To quote George Santayana:
“Those who cannot learn from history are doomed to repeat it. Those who do not remember their past are condemned to repeat their mistakes.”
Working people today have been systematically denied a deep understanding of the potential power that they possess based on the history of their ancestors and people like them. Those victories helped created a country with greater opportunity and security for many of them to pursue their dreams and offer a brighter future to their children. At the same time, our American Dream has not been realized by millions who were denied real access to real economic opportunities and security due to racism, sexism, union-bashing, homophobia, anti-immigrant bigotry, other forms of intolerance and discrimination and systematic corporate attacks against our economic and political interests.
The great lesson of our collective history is that working people and their allies can win a long struggle to make the American Dream real for more people. We must be guided by a deeply held vision, core values of fairness, justice and unity, and a comprehensive agenda and strategy that can unite our diverse nation. When we are disunited, we will not move forward. When we are united, we can move forward.
Again please use any of the materials on the website to move forward our collective efforts to create a more just, secure and hopeful future for all people.
Please let me know what you think of these materials and any suggestions you have for improvements and additions.
Many of you have asked for copies of my PowerPoints, videos and other materials and resources they can use. This website is a direct response to your ongoing requests. It provides multiple PowerPoint presentations and videos, articles that I have written, and websites and written materials that you might find helpful. Some of the materials are focused on secular audiences and others on faith-based audiences.
A four part history lesson of the struggles of working people to create a brighter future for all.
Part 1 of 4
Part 2 of 4
Part 3 of 4
Part 4 of 4
A video of the workshop with interactions with the participants
Making the American Dream Real for Everyone – 2012
Charity, Justice and God’s Call for Economic Justice – 2012
At an inspiring rally in Renton in support of striking Walmart workers, one slogan stuck with me: “We’re fired up and we won’t take it any more!”
This needs to be one of our national slogans as we fight to reclaim the American Dream. In my earlier articles I have been stressing the critical need for the many progressive movements to come together in a more strategic long-term way. Here is a clear example.
As I write, the President and Congress are struggling over a possible “Grand Bargain” to prevent an alleged federal fiscal crisis. The debate is largely framed by how much to cut versus how much to raise taxes, with program cuts dwarfing tax increases.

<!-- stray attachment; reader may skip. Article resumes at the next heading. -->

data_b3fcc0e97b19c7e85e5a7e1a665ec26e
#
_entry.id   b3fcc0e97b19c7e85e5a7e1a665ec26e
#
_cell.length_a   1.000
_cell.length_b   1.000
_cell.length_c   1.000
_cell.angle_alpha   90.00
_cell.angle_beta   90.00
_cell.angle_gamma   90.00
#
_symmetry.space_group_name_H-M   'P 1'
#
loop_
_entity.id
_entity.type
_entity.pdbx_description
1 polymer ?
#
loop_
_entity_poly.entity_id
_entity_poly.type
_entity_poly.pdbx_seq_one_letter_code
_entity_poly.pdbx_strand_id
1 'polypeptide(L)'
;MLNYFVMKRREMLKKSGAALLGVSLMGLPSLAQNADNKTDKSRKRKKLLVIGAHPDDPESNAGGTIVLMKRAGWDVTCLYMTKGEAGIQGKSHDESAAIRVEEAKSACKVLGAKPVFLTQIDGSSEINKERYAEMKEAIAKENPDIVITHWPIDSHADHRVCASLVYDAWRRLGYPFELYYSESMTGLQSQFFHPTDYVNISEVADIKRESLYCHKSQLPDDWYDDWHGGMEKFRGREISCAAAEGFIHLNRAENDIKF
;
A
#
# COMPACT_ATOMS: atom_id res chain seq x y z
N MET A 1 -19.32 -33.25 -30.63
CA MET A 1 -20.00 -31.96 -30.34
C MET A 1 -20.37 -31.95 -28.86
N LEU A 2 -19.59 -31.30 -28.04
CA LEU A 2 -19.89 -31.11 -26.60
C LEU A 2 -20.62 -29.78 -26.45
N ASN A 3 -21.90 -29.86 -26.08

What needs to be done? How about forcing every person and business to pay the federal taxes that they owe? How many times have you heard President Obama, Speaker John Boehner, Majority Leader Harry Reid or other elected leaders or pundits raise this issue? Why isn’t this the centerpiece of every proposal?
On January 6, 2012, the IRS posted “The Tax Gap for Tax Year 2006 Overview.” What’s this? Every five years the IRS conducts a study to determine the “tax gap” which is the amount of federal taxes that are owed and not paid either before (gross tax gap) or after enforcement actions (net tax gap).
THE GROSS TAX GAP FOR 2006 WAS $450 BILLION. LET ME REPEAT: $450 BILLION. AFTER COLLECTION EFFORTS, THE FINAL NET TAX GAP WHICH REMAINED UNCOLLECTED WAS $385 BILLION.
Ask yourself what $385 billion in additional revenue would pay for.
This is not new information. The tax gap study for 2001 conducted by the Bush administration showed a gross tax gap of $345 billion and a net tax gap that remained uncollected was $290 billion. Over the years 2001-2006, the annual uncollected total rose by $95 billion. The President and Congress are prepared to cut needed programs and let the cheaters go.
In 2011, my wife and I paid 20 percent of our adjusted gross income in federal income taxes. We paid a higher percentage than the Mittster. We pay our taxes as part of our patriotic duty to our country. We can argue about how much businesses and individuals should pay. But everyone should pay what they owe! Any disagreements here?
So who is cheating? 83% of the unpaid taxes were due to illegal failures to report income. Hmm? Guess what, over half of this underreporting ($189 billion) was business income. Are you surprised? The amount of unreported corporate income taxes avoided grew 92% between 2001 and 2006.
So who pays and who cheats? The vast majority of taxpayers get the vast majority of their income from wages and salaries which are mandatorily reported and taxes withheld to the IRS. The compliance rate on this income is 99%. Working people aren’t cheating and the system is set up to prevent it.
Many people have income from pensions, Social Security, unemployment insurance, dividends, and interest which is subject to mandatory third-party reporting. The compliance rate is 92%.
Income with little or no reporting requirements has a compliance rate of 44%. The system is set up to help the non-reporting cheaters.
How many of you knew these facts before you read this article? Do they bother you? Why didn’t President Obama and the elected Democrats hammer away on this growing outrage over the past 4 years? Why isn’t this a topic on every new show talking about the impending fiscal crisis? We have a news blackout on this issue even though the information is readily available on the internet.